Website Evaluation

Review –

Do History ( DoHistory was developed and maintained by the Film Study Center ( at Harvard University and is hosted and maintained by the Center for History and New Media ( George Mason University. Copy write 2000. Reviewed January 16, 2007.

Do History is primarily a website designed to illustrate the process of historical inquiry for people, through Laura Thatcher Ulrich’s work on A Midwife’s Tale. Aimed at non-historians, it hopes to attract people with a wide range of interests, including Martha Ballard, genealogy, midwifery and herbal medicines, diaries, using primary sources, and historical films. It also has suggestions for using this information into a classroom, with some suggested activities and age-appropriate themes.

As such, this website is designed rather simply, with easy to read pages and numerous cross-links between various parts of the site. It balances explanatory text nicely with images, maps, and primary source materials. Thus, it is relatively easy for both people with specific interests and those with little general knowledge to find what interests them.

While the appearance is relatively simple, the creators took a great deal of care in building the site. Every single page of Martha Ballard’s diary was carefully scanned in, with the text enhanced where it was faded, so more serious scholars can engage in their own research. From the diary page, visitors can click on a plain text version of her diary, carefully transcribed for those uninterested in decoding 18th century handwriting. Several activities were included so that more casual visitors could also engage with her diary. A Java Applet called Magic Lens allows visitors to practice reading her handwriting by dragging a box over her writing to reveal the text written beneath. Another section allows visitors to transcribe her writing into text boxes and check their accuracy, while a third goes to a busier page to explain her notation system.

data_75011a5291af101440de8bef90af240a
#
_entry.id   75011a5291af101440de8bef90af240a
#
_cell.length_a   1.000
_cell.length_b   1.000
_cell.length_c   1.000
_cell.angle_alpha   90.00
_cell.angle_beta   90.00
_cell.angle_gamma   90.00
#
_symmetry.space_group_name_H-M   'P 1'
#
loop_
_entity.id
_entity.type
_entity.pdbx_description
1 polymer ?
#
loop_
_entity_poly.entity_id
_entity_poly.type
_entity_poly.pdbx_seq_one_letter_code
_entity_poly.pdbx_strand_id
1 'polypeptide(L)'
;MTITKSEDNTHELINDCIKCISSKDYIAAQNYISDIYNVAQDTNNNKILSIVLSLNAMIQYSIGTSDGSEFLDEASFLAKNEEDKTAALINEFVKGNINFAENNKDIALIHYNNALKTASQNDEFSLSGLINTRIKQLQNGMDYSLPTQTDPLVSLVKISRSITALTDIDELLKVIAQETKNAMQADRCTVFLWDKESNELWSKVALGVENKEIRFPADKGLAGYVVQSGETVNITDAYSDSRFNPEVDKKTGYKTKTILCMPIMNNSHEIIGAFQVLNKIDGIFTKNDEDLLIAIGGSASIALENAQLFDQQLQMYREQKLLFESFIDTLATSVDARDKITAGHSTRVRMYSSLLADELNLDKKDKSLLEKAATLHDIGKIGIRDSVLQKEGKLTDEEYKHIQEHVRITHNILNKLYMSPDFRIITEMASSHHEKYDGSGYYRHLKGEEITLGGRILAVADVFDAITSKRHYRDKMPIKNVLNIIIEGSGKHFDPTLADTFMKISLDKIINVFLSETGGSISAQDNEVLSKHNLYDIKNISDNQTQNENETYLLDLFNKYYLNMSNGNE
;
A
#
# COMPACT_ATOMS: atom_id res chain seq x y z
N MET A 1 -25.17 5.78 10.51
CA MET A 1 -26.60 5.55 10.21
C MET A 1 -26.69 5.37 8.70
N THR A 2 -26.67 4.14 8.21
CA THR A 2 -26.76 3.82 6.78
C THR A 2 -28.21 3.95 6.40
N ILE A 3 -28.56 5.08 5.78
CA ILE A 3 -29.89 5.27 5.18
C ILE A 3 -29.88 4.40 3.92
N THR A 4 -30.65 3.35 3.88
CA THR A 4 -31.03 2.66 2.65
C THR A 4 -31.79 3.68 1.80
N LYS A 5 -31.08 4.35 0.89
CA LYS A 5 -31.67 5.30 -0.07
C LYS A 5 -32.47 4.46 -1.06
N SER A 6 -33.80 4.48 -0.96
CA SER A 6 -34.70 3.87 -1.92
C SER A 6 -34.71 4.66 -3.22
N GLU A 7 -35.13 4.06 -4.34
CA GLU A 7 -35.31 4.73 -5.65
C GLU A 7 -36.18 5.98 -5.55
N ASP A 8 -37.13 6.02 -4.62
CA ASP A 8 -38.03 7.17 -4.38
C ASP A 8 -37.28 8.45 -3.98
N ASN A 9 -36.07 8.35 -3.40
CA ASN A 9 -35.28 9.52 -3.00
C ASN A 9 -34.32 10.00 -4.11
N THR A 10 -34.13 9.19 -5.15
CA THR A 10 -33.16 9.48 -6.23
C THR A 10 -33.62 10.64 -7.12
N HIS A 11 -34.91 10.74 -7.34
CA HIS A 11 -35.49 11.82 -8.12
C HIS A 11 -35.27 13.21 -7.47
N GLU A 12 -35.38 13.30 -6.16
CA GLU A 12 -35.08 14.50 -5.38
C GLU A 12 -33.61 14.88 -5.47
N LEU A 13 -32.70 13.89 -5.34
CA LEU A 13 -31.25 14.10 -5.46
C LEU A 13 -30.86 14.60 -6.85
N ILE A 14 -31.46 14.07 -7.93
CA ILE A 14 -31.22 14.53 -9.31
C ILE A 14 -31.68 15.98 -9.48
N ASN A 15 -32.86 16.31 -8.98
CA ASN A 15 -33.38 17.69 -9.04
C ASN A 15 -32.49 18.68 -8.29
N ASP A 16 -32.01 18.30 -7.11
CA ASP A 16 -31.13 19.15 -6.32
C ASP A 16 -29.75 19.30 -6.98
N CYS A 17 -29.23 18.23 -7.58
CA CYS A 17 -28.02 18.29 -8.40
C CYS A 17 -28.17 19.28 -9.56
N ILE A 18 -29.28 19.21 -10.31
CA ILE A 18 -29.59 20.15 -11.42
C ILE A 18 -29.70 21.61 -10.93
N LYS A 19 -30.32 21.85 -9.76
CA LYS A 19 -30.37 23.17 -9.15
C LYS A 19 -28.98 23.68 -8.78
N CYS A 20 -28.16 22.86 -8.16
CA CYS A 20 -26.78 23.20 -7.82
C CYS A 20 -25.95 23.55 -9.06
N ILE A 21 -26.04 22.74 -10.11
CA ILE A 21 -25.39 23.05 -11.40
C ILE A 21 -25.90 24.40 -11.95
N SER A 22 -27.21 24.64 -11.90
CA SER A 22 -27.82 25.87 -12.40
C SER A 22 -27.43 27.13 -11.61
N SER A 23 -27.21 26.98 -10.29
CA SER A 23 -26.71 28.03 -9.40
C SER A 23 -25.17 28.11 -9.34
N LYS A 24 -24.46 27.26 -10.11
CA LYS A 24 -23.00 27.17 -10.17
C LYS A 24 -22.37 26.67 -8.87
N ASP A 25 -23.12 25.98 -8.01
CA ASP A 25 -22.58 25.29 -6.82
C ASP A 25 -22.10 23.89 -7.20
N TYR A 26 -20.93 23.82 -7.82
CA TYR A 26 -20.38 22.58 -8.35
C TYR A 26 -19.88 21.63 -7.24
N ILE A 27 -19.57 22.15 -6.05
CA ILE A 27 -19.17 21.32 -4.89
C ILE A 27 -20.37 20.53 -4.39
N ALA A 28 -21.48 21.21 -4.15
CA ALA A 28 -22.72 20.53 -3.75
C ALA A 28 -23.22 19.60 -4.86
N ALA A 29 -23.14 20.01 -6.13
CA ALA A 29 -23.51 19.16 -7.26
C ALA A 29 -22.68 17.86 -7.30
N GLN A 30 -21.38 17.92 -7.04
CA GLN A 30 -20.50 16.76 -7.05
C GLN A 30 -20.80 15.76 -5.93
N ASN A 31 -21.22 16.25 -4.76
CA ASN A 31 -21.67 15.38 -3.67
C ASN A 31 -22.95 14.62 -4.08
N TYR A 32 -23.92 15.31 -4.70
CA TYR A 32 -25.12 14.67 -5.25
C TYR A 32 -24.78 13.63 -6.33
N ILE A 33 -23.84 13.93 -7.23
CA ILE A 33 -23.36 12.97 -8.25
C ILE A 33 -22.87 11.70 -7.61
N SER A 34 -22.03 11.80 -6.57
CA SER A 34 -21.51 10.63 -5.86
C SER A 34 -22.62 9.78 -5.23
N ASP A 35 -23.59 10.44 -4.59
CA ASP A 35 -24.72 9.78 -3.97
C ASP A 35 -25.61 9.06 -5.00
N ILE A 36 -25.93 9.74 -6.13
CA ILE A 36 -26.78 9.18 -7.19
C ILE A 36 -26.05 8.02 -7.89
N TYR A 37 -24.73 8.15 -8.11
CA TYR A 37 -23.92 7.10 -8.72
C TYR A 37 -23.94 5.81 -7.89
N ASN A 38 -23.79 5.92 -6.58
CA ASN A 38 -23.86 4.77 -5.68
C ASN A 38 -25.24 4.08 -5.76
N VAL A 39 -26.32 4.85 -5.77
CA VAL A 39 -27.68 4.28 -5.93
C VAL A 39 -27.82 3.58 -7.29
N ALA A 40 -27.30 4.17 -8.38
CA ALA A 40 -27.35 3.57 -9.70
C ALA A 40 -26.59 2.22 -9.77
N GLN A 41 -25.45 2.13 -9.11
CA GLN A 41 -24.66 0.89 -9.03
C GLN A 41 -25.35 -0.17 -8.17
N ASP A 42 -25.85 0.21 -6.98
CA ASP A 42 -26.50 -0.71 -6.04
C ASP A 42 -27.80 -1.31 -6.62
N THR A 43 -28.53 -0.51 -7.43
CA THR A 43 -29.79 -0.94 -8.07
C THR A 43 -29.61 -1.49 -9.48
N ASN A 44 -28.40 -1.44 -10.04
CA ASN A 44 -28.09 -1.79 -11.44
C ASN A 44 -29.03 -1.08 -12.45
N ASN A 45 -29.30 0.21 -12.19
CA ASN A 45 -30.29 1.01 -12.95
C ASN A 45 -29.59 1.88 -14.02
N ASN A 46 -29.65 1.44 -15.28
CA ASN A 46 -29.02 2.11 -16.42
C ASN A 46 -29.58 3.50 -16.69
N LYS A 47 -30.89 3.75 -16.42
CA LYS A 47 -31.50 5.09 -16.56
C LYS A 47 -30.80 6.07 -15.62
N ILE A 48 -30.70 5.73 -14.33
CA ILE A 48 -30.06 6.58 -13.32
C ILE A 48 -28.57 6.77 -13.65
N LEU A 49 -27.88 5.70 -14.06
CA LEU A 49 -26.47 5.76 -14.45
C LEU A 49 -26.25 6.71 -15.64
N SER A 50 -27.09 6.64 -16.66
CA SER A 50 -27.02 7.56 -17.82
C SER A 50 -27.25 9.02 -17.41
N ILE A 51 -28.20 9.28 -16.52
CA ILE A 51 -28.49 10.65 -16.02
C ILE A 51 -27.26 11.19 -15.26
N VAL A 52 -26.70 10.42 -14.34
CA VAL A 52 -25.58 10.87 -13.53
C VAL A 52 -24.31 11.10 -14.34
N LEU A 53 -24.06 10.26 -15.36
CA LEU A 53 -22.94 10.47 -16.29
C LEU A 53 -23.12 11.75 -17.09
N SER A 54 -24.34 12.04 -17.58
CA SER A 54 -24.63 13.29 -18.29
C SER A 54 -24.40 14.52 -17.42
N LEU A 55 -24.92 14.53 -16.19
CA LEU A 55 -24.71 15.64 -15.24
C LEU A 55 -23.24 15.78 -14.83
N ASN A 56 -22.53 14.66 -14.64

Keeping with their accessible theme, the diary can be browsed by date or searched by keyword. For students or with specific interests, a number of specific stories or themes have been pulled out for easier navigation. Another classroom tailored activity is the presentation of two specific stories using Martha Ballard’s diary and more tradition primary sources such as men’s diaries and town records. Evidence for two distinct stories is presented which can be viewed in sequence or by switching between perspectives. While slightly artificial, this is an excellent example for non-specialists in what historians actually do, and the many challenges and rewards of piecing together historical events.

Do History has sections written to encourage people to investigate their own genealogy or family diaries. These are written at an accessible level, with hints on starting a research project or conducting oral histories that are encouraging and upbeat.

The book by Laura Thatcher Ulrich and the subsequent movie are the subject of another large section of the website. This section, while feeling a bit haphazard, also has some useful information. While the average student or casual visitor would not be interested in reading Ulrich’s grant application for the research project, it is an interesting read for graduate students looking for examples. The interview with the author, however, would have broader appeal, as would the behind the scenes perspective on making a historical movie. Both flow rather like the extra-features on a DVD, and are presented in an engaging, readable manner. Large sections of her A Midwife’s Tale are available from the website, which is an extremely nice feature as well.

Overall, while this is not the flashiest website out there, when technology is used it is useful, not gimmicky. The web designers made accessibility their overarching theme, with easy navigation, clear writing, and numerous opportunities to engage with the primary source. There is plenty of guidance for the more casual user, while historians can dig into the material themselves or find useful models for their own work.


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